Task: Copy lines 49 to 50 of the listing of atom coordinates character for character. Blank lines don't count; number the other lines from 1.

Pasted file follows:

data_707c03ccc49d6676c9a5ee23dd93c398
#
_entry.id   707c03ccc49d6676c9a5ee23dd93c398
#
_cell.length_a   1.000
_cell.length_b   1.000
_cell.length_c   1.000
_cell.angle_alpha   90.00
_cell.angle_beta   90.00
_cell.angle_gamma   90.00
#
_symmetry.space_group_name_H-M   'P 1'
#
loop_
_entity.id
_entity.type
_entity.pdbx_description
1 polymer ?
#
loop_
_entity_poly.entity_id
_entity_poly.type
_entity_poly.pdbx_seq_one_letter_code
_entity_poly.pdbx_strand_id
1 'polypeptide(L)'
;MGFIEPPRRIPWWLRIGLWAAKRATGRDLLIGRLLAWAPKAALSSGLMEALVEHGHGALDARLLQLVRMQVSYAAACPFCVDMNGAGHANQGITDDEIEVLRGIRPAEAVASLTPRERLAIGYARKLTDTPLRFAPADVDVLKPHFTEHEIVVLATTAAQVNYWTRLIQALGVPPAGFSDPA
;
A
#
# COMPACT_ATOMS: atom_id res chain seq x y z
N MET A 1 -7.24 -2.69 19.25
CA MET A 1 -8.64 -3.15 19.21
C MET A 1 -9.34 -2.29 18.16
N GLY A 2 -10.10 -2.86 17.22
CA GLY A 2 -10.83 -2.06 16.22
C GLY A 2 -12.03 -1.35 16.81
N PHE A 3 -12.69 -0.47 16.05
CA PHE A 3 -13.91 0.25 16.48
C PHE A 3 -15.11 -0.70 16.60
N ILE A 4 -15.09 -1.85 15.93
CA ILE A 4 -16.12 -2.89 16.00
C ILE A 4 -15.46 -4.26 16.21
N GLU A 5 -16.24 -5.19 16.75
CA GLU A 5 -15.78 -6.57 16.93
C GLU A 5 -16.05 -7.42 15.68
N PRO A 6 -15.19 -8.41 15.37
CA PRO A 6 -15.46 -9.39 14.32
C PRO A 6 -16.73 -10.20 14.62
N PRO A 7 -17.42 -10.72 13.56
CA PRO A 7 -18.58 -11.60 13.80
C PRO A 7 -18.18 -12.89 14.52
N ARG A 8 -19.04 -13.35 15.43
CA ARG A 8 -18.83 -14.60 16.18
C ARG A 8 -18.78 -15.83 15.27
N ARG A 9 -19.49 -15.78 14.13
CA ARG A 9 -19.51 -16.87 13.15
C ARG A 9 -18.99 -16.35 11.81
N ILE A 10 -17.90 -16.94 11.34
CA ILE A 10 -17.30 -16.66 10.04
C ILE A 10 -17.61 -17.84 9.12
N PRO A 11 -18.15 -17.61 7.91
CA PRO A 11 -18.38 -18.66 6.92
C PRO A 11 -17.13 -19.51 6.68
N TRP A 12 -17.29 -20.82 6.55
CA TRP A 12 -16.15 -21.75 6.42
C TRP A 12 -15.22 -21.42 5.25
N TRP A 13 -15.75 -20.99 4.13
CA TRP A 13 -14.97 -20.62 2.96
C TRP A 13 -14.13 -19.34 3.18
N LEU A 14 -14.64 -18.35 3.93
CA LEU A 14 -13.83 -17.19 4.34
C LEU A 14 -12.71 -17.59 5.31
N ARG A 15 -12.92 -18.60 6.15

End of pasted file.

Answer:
N PRO A 7 -17.42 -10.72 13.56
CA PRO A 7 -18.58 -11.60 13.80